Likewise related to globalization is the topic of fighting imported deforestation. One third of the Earth’s deforested surfaces are a result of plantations for producing export products such as palm oil and soy. AFD Group is working to combat this trend by implementing France’s national strategy for fighting imported deforestation.
Promoting inclusive and fair social solutions
AFD Group will attend this COP15 armed with innovative approaches and solutions that address food security, as well as the security of the environment and human rights.
Given the drastic consequences of the Russian invasion of Ukraine for food security in Africa, AFD and France will, for example, put forward the Food & Agriculture Resilience Mission (FARM) initiative for food security in the most vulnerable countries. Announced by the French President on March 24, with partners from the European Union, the G7, and the African Union, the aim of FARM is to minimize the effects of the war on global food security. But the effects are already plain to see. As production of cereals (especially wheat) plummets, prices continue to soar with grave implications for access to healthy food.
To counteract the causes of food shortages, AFD is one of the partners behind the Land Degradation Neutrality Fund, which helps reduce private investment risk, thereby attracting more private capital for projects benefiting the environment, biodiversity, and sustainable agriculture.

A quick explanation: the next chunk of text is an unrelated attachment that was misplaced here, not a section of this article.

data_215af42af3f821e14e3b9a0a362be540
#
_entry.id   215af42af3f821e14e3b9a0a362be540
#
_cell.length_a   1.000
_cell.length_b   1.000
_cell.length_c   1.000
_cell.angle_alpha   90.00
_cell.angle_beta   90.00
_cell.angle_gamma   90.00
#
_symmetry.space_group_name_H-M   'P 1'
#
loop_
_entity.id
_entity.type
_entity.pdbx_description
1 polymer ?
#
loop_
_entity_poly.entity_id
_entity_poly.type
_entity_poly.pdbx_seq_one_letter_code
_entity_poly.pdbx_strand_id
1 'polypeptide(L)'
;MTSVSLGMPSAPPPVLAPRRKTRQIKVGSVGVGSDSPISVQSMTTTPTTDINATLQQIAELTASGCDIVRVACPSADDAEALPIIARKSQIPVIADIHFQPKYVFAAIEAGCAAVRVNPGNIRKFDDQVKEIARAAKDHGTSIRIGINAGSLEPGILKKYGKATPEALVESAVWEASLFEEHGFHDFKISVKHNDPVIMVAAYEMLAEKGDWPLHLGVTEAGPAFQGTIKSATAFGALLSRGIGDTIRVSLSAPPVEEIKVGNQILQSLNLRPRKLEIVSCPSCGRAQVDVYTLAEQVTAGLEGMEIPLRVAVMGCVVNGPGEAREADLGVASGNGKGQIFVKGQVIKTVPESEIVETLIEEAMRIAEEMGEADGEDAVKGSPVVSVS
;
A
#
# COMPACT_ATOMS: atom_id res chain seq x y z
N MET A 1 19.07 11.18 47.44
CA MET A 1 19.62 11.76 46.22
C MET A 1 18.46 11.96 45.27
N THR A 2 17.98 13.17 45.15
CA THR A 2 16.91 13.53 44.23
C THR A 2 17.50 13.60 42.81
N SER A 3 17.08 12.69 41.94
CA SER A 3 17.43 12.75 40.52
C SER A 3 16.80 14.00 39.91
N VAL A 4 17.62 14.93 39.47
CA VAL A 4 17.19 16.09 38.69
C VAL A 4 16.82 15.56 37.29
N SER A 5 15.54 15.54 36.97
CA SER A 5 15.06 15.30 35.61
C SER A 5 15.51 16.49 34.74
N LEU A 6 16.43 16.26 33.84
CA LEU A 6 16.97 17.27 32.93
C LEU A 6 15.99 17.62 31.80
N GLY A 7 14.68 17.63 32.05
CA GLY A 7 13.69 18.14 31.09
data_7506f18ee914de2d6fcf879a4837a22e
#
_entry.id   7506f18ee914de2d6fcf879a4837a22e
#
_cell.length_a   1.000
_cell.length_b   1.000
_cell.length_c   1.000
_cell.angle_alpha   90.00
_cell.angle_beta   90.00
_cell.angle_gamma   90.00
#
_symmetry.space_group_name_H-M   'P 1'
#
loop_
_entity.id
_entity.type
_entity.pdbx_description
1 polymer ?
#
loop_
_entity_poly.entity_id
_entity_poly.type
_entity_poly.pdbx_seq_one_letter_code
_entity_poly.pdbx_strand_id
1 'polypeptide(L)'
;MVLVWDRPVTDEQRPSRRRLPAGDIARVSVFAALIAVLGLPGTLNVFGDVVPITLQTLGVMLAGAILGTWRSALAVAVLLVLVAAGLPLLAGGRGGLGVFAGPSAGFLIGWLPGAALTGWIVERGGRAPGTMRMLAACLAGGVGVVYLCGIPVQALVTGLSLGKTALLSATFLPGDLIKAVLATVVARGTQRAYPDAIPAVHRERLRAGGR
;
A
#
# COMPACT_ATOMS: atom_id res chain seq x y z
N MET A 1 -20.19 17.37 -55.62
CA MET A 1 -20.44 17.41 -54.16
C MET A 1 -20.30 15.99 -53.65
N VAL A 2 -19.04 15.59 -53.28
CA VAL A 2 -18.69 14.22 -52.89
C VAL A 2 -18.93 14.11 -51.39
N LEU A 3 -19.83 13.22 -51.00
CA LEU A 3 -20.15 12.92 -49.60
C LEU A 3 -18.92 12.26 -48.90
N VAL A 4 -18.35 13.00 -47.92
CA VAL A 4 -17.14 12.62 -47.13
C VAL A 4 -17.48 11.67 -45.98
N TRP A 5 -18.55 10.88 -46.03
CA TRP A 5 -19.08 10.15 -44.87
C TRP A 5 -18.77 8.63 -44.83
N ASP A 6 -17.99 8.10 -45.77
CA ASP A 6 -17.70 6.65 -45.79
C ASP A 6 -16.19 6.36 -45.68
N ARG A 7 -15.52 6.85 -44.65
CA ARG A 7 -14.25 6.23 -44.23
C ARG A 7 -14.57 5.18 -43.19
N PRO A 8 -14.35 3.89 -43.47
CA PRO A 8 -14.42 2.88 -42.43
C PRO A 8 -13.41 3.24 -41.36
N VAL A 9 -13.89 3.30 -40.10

The Abidjan COP15 will devote a day to the most illustrative initiative to combat desertification, the Great Green Wall (GGW). Since its launch in 2007, the GGW has helped restore nearly 20 million hectares of degraded land in the Sahel and created 350,000 jobs, thanks to the mobilization of more than €2.5 billion by its international partners. COP15 should also propel the new impetus that the One Planet Summit in Paris in January 2021, gave to the GGW initiative by helping mobilize nearly €14 billion in additional international financing by 2025.
For its part, AFD has committed €600 million for GGW implementation in the Sahel, in order to promote nature-friendly social and economic solutions and resilience. This commitment promotes convergence between the GGW objectives and the Sustainable Development Goals that guide AFD Group’s action.
COP convergence on climate change, biodiversity, and desertification
France and AFD will stress at the COP their investment strategies for financing agroecological solutions that are social, inclusive, and fair. The idea is to work closely with the research world to promote food autonomy by developing sustainable agricultural value chains. This will contribute to the development of rural areas and to the management of natural resources; provide support for sustainable practices in pastoralism – an essential economic activity for the Sahel – and promote renewable energies in the region.
The solutions must simultaneously be neutral in carbon impact and restorative for the most fragile soils and ecosystems in arid and semi-arid areas. These efforts are aimed at combating soil erosion and reconstituting its carbon stocks, finding substitutes for firewood, securing land tenure and management of the commons, and creating sustainable jobs in food production and processing.
The Abidjan COP intends to use a holistic and multidisciplinary approach in fighting land degradation as a way to unite the themes from the three Rio conventions (the climate and biodiversity COPs since 1992). Such convergence will promote nature-based solutions, geographical prioritization, and the restocking and rebuilding of natural capital. These efforts must be backed up by the reform of value chains and of modes of production and consumption. In short, the Abidjan COP15 must imagine a social, inclusive, and fair post-crisis world that is simultaneously neutral in carbon, positive for nature, and restorative for the most fragile soils and ecosystems.